• Consolidation therapy (isotretinoin)*: Beginning 30 days after ASCT, patients receive oral isotretinoin once daily on days 1-14. Treatment repeats every 28 days for up to 6 courses. Beginning 3 months later, patients receive an additional 3 courses of isotretinoin.

NOTE: *Isotretinoin must not be given concurrently with radiotherapy

After completion of study treatment, patients are followed every 6 weeks for 1 year, every 3 months for 4 years, and then every 6 months thereafter.

Interventional
Not Provided
Allocation: Randomized
Primary Purpose: Treatment
Neuroblastoma
  • Biological: filgrastim
  • Drug: carboplatin
  • Drug: cisplatin
  • Drug: cyclophosphamide
  • Drug: dacarbazine
  • Drug: doxorubicin hydrochloride
  • Drug: etoposide phosphate
  • Drug: ifosfamide
  • Drug: isotretinoin
  • Drug: melphalan
  • Drug: topotecan hydrochloride
  • Drug: vincristine sulfate
  • Drug: vindesine
  • Procedure: autologous hematopoietic stem cell transplantation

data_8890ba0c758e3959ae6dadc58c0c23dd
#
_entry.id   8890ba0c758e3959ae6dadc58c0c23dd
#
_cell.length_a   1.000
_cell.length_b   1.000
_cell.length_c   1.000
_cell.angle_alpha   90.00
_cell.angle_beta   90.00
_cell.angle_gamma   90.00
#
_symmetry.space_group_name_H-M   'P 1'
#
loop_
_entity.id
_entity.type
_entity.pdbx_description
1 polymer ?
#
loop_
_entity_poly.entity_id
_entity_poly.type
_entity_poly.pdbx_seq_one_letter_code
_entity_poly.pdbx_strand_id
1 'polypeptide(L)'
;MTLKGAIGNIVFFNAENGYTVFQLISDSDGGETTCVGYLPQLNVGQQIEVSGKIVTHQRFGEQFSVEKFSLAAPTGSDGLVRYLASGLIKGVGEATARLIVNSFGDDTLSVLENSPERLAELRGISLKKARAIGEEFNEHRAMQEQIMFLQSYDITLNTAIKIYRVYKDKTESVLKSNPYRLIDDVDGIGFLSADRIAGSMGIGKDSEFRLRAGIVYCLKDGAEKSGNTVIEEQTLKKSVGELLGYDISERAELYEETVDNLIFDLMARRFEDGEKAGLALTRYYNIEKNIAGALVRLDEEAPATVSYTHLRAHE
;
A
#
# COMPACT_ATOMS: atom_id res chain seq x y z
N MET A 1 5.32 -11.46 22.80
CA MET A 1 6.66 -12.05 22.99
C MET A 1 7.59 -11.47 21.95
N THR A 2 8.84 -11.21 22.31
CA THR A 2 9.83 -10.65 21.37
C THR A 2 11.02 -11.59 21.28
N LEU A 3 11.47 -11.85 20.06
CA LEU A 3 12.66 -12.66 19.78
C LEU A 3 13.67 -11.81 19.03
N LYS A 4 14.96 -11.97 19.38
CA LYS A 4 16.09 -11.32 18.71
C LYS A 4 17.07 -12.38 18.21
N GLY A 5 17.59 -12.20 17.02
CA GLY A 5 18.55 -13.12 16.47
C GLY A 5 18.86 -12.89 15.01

• Radiation: iobenguane I 131
  • Radiation: radiation therapy
Not Provided
Not Provided

*   Includes publications given by the data provider as well as publications identified by ClinicalTrials.gov Identifier (NCT Number) in Medline.
 
Recruiting
360
Not Provided
December 2012   (final data collection date for primary outcome measure)

DISEASE CHARACTERISTICS:

  • Diagnosis of neuroblastoma according to any of the following criteria:

    • Histological diagnosis from tumor tissue
    • Presence of distinct neuroblastoma cells in the bone marrow and elevated catecholamine metabolites (HVA, VMA) in blood or urine
  • High-risk disease, meeting 1 of the following criteria:

    • Stage 4 disease, regardless of the MYCN status (1-21 years of age)
    • Stage 1-3 or 4S disease with MYCN amplification (6 months -21 years of age)

PATIENT CHARACTERISTICS:

  • Not pregnant or nursing
  • Fertile patients must use effective contraception (hormonal contraception or intra-uterine device [IUD])

PRIOR CONCURRENT THERAPY:

  • No concurrent participation in another clinical trial that would preclude the interventions or outcome assessment of this clinical trial
  • No other concurrent anticancer therapy
Both
up to 21 Years
No
Germany,   Switzerland
 
NCT00526318
GPOH-NB2004-HR, CDR0000564820, UNI-KOELN-161, EU-20661
Not Provided
Not Provided
Gesellschaft fur Padiatrische Onkologie und Hamatologie - Germany
Not Provided
Study Chair: Frank Berthold, MD Children's Hospital Medical Center, Cincinnati
National Cancer Institute (NCI)
August 2011

ICMJE     Data element required by the International Committee of Medical Journal Editors and the World Health Organization ICTRP